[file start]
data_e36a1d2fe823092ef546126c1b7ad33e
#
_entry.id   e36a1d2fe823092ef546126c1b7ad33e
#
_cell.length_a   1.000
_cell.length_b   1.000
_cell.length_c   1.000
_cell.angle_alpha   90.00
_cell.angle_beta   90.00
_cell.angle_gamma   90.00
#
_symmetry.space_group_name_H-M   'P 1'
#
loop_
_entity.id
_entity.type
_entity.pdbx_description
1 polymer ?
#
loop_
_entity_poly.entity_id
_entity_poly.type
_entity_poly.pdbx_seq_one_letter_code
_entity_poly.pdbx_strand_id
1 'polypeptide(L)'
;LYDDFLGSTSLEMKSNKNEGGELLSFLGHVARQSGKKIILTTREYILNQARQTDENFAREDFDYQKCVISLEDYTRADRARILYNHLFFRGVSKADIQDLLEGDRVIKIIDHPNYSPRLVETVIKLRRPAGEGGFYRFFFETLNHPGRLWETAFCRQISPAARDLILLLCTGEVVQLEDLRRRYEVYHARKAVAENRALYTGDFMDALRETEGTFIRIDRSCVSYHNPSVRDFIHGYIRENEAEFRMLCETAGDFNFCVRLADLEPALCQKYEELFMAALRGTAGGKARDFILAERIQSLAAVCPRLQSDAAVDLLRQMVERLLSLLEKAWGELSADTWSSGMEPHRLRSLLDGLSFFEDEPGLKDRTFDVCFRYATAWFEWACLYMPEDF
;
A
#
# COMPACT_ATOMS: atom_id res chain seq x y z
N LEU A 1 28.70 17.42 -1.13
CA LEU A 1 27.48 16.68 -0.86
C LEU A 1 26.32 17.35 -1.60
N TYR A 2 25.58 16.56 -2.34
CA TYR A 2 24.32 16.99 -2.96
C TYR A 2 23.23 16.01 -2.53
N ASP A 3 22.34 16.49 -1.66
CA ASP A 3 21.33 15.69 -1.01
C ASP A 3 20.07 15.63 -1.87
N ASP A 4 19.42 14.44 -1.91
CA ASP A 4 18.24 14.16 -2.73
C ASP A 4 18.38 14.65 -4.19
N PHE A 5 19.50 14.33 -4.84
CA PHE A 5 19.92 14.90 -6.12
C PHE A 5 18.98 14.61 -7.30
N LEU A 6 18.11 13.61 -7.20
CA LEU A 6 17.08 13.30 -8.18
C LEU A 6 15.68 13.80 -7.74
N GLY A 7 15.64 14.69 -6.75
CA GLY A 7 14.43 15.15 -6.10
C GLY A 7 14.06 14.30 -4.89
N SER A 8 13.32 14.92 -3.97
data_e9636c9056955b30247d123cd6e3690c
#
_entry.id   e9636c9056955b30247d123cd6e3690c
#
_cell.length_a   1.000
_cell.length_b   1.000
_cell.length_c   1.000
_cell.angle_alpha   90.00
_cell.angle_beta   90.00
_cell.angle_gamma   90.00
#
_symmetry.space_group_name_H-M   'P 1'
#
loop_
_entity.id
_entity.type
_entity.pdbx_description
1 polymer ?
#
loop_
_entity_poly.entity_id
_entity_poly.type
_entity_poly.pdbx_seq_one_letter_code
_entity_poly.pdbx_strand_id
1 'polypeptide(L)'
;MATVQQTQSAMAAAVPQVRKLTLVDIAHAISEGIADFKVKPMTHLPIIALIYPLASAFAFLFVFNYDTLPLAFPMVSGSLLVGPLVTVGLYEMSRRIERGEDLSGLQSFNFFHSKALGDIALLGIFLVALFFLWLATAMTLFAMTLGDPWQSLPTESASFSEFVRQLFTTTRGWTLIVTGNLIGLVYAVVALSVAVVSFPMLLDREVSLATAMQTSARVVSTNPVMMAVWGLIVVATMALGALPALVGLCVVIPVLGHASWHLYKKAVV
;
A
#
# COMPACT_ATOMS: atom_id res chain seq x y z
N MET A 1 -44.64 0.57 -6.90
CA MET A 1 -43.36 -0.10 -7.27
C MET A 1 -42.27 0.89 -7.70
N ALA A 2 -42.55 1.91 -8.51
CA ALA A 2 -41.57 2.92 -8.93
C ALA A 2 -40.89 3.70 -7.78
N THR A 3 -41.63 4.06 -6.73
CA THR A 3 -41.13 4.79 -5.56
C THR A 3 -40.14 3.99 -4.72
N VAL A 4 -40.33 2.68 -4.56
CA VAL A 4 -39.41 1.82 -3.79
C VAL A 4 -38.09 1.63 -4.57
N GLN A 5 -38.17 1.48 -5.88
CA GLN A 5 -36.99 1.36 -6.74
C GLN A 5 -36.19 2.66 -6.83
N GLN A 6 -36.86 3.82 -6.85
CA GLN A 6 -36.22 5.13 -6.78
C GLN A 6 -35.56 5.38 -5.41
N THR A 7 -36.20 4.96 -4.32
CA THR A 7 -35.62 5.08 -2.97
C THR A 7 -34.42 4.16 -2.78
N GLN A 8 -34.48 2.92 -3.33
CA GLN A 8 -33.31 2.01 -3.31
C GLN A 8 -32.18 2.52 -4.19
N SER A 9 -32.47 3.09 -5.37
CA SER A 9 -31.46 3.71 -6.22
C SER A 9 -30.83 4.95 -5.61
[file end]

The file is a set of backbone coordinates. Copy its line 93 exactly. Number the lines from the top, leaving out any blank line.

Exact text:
CA VAL A 4 -39.41 1.82 -3.79